Have you ever imagined how a baggage sorting system works in a busy airport? Have you ever thought how your GPS knows which part of the road is crowded? Do you ever wonder how social media companies make sure every post is processed fact and displayed to those most likely to interact with it? These are just a few examples of why Big Data testing is important. You could even go a bit further and think about how the world would look like if the information that is created every second would not be adequately tested.
The term Big Data is a binding concept which denotes any set of recordings that is too large to be stored and analyzed on a single machine. It has become a way to make better decisions, personalize content, automate responses and unveil hidden patterns that could offer a competitive advantage.
Its difference from regular large databases is that the majority of such data doesn’t follow the structure of conditional databases and can’t be set in a table.
It comes mostly as unstructured (video, audio, maps) or semi-structured (CSV files, XML, JSON) data. This makes traditional testing methods inappropriate and inaccurate and calls for the need to develop specific ways to deal with accuracy and quality assurance.
As listed by software testing company A1QA, software testing includes various aspects related to data and its use:
● Functional testing
● Performance testing
● Security testing
● Compatibility testing
● Usability testing
These aspects are more about the use of software. Meanwhile, the most significant issue of Big Data testing is related to its quality, and the focus will be on validating it by checking completeness, ensuring that it is ready to be transformed and that it has no missing records. All these are necessary before it is analyzed.
The testing process consists of three distinct stages, including the validation (pre-Hadoop), Map Reduce and logic checking, and validation of the output.
The problem with Big Data validation is that the tools used until now, namely the minus query and sampling methods, are useless.
The minus query method applied to SQL databases compares each row in the original set with every row in the destination, which means significant resource consumption. Multiply this process by two, since it must be performed both ways (source-target/target-source) and you are already falling behind. Not to mention that if the data is unstructured, like CCTV footage, the process is inapplicable.
The sampling method (“stare and compare”) is also a waste of time and can’t be used for datasets that have millions of lines and which are updated every second in some cases. For Big Data, automation is necessary, and manual sampling for accuracy should be eliminated.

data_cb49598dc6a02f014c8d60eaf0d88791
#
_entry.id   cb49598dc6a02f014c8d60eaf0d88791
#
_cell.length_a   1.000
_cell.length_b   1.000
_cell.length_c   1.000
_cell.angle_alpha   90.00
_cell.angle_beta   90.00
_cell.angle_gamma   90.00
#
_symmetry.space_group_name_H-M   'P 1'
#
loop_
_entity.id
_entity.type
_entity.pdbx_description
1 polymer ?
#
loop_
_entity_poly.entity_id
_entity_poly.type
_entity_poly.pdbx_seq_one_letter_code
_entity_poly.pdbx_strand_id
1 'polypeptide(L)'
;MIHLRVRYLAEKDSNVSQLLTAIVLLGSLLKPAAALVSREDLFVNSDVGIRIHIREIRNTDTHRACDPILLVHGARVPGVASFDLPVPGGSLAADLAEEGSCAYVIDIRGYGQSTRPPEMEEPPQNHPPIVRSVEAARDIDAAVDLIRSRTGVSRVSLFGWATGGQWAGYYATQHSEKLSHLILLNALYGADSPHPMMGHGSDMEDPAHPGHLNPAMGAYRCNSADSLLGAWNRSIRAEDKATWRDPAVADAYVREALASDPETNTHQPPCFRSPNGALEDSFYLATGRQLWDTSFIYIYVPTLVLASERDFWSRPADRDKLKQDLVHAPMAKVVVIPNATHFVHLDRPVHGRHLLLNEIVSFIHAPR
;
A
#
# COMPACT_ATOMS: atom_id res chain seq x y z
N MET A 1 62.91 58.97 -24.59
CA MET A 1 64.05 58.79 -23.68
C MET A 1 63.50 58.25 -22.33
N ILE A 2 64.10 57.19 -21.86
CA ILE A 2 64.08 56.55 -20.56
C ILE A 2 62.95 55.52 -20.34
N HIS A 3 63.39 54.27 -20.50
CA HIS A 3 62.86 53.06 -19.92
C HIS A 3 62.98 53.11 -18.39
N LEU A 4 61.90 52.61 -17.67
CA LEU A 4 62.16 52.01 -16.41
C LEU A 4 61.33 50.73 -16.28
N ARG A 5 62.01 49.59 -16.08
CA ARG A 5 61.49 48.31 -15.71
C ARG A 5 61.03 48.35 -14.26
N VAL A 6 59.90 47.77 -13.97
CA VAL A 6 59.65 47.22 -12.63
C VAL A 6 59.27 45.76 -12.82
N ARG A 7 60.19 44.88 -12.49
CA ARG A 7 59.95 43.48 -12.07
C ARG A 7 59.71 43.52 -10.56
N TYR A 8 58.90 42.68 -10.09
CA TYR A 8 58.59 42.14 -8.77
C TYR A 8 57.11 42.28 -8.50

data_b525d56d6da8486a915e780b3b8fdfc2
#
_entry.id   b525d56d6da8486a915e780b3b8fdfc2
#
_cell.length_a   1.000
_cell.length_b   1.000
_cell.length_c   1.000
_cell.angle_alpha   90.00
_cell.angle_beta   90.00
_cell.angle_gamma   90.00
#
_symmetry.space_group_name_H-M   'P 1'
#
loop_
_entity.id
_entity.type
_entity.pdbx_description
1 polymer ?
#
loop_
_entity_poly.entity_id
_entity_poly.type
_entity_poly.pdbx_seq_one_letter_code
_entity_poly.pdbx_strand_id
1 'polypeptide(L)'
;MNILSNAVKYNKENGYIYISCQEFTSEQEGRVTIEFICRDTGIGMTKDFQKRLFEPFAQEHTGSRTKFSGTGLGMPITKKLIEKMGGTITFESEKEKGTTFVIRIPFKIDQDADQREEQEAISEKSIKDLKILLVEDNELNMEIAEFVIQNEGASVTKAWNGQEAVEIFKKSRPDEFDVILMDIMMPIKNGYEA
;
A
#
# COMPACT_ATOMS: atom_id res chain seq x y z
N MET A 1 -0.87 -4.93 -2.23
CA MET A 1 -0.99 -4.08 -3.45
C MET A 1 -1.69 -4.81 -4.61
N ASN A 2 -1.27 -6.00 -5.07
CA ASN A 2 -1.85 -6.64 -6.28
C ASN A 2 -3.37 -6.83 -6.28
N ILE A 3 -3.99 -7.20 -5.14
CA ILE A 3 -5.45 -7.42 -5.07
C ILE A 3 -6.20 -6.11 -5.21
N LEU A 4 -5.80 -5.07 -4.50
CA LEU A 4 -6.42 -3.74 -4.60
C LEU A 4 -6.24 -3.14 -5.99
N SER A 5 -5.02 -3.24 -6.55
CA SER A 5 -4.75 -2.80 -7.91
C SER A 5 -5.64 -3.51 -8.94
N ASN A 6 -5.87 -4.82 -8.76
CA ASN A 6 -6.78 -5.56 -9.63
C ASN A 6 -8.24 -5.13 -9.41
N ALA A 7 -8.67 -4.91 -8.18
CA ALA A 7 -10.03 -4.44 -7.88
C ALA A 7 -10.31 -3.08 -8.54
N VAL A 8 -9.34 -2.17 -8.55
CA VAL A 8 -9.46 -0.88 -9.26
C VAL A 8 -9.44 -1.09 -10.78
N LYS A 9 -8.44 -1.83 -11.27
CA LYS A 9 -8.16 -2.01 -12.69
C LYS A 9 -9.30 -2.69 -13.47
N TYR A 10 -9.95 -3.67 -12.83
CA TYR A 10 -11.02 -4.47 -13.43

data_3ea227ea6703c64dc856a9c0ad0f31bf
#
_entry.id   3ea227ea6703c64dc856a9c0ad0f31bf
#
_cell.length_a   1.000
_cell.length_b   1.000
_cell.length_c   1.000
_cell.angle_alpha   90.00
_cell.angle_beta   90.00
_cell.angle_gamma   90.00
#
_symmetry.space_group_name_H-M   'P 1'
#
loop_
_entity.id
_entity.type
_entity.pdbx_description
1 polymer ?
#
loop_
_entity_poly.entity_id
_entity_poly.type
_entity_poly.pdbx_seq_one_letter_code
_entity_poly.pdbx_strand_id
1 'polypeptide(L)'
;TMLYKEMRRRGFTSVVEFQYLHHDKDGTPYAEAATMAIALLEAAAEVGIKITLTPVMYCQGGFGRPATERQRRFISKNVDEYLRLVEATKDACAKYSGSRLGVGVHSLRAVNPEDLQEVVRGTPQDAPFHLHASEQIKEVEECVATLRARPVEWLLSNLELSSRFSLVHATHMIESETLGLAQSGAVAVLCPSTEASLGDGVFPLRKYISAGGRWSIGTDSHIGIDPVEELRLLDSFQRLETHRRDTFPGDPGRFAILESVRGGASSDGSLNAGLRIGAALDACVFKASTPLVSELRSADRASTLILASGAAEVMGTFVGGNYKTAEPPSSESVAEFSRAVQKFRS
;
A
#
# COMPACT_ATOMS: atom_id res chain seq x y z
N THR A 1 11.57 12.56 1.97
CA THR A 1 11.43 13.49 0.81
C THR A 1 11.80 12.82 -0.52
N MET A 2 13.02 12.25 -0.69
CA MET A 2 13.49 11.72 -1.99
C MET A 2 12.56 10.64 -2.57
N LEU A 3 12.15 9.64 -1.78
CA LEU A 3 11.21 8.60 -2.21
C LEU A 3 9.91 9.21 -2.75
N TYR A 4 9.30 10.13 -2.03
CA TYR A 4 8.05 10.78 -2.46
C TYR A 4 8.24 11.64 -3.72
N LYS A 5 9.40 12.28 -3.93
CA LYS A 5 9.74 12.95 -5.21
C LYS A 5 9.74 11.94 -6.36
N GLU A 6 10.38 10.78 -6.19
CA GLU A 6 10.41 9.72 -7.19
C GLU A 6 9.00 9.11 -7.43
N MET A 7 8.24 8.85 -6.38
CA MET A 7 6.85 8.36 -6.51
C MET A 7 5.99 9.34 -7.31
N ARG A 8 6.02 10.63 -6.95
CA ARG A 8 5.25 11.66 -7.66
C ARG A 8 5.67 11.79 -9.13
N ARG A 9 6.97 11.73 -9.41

Since Big Data is analyzed through distributed and parallel systems, the problems that arise are linked to processing the entire volume of data, doing so in a reasonable time, safely, and ensuring the transmission of all the records. The challenges here arise from the 3Vs defining the Big Data: volume, velocity, and variety.
The first V, volume, requires the system to be able to handle large incoming data streams. To be ready to face these problems, the best approach is to use a distributed file system, like HDFS powered by Hadoop. The great advantage of this framework is that it requires little changes to go from a few to hundreds of processing nodes. Therefore, it is enough to have the logic in place for testing.
The system includes redundancy since each piece of data is replicated along more nodes to prevent information loss in case some of the network nodes fail. Generally, it takes a failure of more than 50% of the network to lose data. Possible additional problems here may come from synchronization between nodes.
A system is only valuable if it performs fast. Using parallelism can ensure the result is given promptly, spreading the task over multiple CPUs. This required dividing the information in such a way that computations can be performed on segments without affecting the result. If two different nodes need the same information, it can be replicated or serialized.
The tool used to solve this is the NoSQL approach, which is perfect for Big Data since it is perfectly adapted to unstructured records. To speed up the search process in such a structure, indexing is necessary, which can be done by using Cassandra.
The rising problem of cyberterrorism makes security testing an integrated component of any testing suite. Any vulnerability in the infrastructure gathering the Big Data, such as Wi-Fi or sensors, could be exploited to get access to the data lake and compromise the organization’s records. Hadoop instances are known to be quite insecure. Therefore, a data penetration test is required.
Since in a parallel computing system some nodes can fail, it should be an integral part of testing to check that data is replicated correctly across the nodes, processed appropriately in each node, and that the result is transmitted in due time to the master node of the Hadoop system.
Due to the varied nature of the data, the testing should also run for compatibility between inputs, the system’s capacity to analyze those types of data, and outputs.
Big Data testing should address each of the problems raised by the 3Vs, to create the fourth - value. There are significant differences between standard software and data testing related to infrastructure, tools, processes and existing know-how. To cope with the challenges posed by Big Data, testers need to use parallel computing, automate testing and keep in mind issues related to data privacy and security. A clear testing strategy for database testing and infrastructure followed by performance and functional testing types also helps.